‘Mastermind’ of $2.9B Scam Gets 30 Years

Lee B. Farkas, who federal prosecutors have considered the “mastermind” behind one of the largest bank fraud schemes in history, was sentenced on Thursday to 30 years in prison.

Farkas, the former chairman of the mortgage firm Taylor, Bean & Whitaker, is the single largest prosecution from the financial crisis, The New York Times reports.

Prosecutors say the $2.9 billion scheme, which began in 2002, led to the collapse of Colonial Bank and cheated investors and the government out of billions of dollars. Prosecutors claimed that TBW executives secretly overdrew the mortgage lending company’s accounts with Colonial Bank and to cover up the overdrafts, sold Colonial about $1.5 billion in “fake” and “worthless” mortgages, some of which already had been purchased by other investors. Ultimately, Colonial filed for bankruptcy in August 2009, making it one of the largest bank failures in history.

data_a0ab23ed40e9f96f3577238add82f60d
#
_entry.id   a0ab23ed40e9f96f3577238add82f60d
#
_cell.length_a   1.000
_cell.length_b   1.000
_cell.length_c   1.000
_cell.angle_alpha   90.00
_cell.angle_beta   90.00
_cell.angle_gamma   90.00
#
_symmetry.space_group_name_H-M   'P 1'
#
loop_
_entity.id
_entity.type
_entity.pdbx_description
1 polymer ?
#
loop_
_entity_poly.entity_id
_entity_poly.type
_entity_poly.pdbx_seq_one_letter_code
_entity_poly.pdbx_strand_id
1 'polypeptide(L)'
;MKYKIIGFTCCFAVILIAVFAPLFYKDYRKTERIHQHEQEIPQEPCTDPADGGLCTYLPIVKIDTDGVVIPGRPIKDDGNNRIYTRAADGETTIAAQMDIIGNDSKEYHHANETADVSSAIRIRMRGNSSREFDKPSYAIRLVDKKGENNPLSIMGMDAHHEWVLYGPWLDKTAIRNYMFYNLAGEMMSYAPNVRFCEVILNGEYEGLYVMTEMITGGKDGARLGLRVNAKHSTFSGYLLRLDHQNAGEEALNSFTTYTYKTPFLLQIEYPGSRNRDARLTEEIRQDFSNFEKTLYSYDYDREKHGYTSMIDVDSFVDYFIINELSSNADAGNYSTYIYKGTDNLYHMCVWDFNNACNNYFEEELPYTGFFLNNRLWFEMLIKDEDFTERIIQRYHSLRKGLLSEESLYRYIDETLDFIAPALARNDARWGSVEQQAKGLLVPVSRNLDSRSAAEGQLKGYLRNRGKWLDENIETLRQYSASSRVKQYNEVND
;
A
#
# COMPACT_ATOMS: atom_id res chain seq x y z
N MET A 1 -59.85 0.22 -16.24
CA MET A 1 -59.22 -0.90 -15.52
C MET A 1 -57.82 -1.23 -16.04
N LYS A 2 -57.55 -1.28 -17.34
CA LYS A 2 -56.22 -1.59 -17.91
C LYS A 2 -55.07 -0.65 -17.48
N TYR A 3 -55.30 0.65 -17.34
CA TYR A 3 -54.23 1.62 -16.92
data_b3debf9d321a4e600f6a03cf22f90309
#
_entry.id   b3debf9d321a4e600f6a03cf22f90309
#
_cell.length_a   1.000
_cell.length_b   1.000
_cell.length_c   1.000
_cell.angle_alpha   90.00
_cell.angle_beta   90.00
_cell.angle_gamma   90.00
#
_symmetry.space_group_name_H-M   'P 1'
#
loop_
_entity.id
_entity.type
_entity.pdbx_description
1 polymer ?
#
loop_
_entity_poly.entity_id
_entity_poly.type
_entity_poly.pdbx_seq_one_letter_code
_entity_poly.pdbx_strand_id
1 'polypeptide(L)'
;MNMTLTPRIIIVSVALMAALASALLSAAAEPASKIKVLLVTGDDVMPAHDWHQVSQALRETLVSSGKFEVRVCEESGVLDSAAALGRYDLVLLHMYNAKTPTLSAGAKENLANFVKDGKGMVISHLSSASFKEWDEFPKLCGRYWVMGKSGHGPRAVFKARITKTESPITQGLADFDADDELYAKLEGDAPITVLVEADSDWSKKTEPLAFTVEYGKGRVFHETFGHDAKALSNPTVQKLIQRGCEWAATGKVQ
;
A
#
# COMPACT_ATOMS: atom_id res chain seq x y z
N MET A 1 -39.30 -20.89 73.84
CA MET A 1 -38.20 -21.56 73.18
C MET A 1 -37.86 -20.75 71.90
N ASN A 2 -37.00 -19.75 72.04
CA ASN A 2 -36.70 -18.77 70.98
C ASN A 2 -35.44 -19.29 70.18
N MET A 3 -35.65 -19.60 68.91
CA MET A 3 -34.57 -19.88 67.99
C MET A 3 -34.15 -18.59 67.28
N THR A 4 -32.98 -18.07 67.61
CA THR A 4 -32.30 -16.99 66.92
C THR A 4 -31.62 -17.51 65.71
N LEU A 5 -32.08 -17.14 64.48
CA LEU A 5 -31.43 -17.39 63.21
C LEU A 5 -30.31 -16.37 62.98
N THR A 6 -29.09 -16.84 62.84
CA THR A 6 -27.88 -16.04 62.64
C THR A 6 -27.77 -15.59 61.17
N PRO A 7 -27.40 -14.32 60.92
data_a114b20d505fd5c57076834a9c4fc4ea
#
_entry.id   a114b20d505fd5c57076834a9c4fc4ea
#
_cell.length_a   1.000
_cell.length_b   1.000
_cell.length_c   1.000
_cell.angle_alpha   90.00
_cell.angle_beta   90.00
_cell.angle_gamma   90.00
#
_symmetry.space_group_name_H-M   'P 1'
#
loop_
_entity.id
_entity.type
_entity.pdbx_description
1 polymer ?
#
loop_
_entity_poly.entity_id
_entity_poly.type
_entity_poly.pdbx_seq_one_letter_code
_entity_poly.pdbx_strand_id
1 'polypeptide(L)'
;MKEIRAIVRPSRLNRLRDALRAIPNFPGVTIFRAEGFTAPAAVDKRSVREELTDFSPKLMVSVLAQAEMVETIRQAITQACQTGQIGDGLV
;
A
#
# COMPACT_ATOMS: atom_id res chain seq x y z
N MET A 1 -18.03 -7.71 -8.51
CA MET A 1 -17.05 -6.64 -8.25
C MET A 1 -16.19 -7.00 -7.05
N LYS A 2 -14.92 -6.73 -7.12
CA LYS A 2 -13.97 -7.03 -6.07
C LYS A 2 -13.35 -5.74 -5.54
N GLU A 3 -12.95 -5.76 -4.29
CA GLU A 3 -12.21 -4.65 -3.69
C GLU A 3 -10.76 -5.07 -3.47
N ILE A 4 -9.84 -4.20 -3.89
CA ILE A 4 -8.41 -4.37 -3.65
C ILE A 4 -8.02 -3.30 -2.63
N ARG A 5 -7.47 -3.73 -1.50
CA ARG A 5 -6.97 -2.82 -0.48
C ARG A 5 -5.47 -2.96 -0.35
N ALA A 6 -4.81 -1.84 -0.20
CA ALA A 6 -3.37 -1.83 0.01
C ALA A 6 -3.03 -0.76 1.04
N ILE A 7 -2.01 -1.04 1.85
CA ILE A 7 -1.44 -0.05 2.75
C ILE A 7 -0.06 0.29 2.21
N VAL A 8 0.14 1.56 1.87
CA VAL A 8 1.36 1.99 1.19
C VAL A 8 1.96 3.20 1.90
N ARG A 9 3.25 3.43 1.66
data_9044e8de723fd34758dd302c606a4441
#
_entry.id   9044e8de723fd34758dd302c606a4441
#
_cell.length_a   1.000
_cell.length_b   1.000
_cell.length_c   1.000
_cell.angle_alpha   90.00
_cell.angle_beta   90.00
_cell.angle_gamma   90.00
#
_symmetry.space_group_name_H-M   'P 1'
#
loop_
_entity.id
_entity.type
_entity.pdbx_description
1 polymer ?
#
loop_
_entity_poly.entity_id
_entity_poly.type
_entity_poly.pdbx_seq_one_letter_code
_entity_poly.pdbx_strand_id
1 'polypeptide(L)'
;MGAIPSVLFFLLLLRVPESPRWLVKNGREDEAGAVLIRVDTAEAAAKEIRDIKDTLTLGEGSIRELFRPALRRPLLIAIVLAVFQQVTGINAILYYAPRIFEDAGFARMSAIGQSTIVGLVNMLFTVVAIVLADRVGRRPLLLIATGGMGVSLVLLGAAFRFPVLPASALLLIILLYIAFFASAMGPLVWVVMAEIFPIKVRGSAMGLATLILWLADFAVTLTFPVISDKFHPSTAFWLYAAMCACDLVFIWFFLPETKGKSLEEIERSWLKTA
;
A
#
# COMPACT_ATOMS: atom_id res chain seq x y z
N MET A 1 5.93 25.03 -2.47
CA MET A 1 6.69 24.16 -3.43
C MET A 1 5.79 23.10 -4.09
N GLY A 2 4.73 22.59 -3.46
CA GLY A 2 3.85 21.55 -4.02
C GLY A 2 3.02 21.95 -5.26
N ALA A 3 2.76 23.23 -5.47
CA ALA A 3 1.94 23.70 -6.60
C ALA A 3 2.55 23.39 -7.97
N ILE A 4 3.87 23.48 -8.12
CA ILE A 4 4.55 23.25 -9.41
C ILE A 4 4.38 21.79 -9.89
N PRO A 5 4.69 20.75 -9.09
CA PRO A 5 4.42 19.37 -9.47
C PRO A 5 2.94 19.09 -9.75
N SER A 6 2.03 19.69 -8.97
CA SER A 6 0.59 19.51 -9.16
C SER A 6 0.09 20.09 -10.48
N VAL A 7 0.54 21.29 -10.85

The government, in wanting to send a warning to the financial industry, had originally asked for a 385-year prison sentence for Farkas.

Source: “Former Chairman of Mortgage Firm Sentenced to 30 Years in Bank Fraud,” The New York Times (July 1, 2011)

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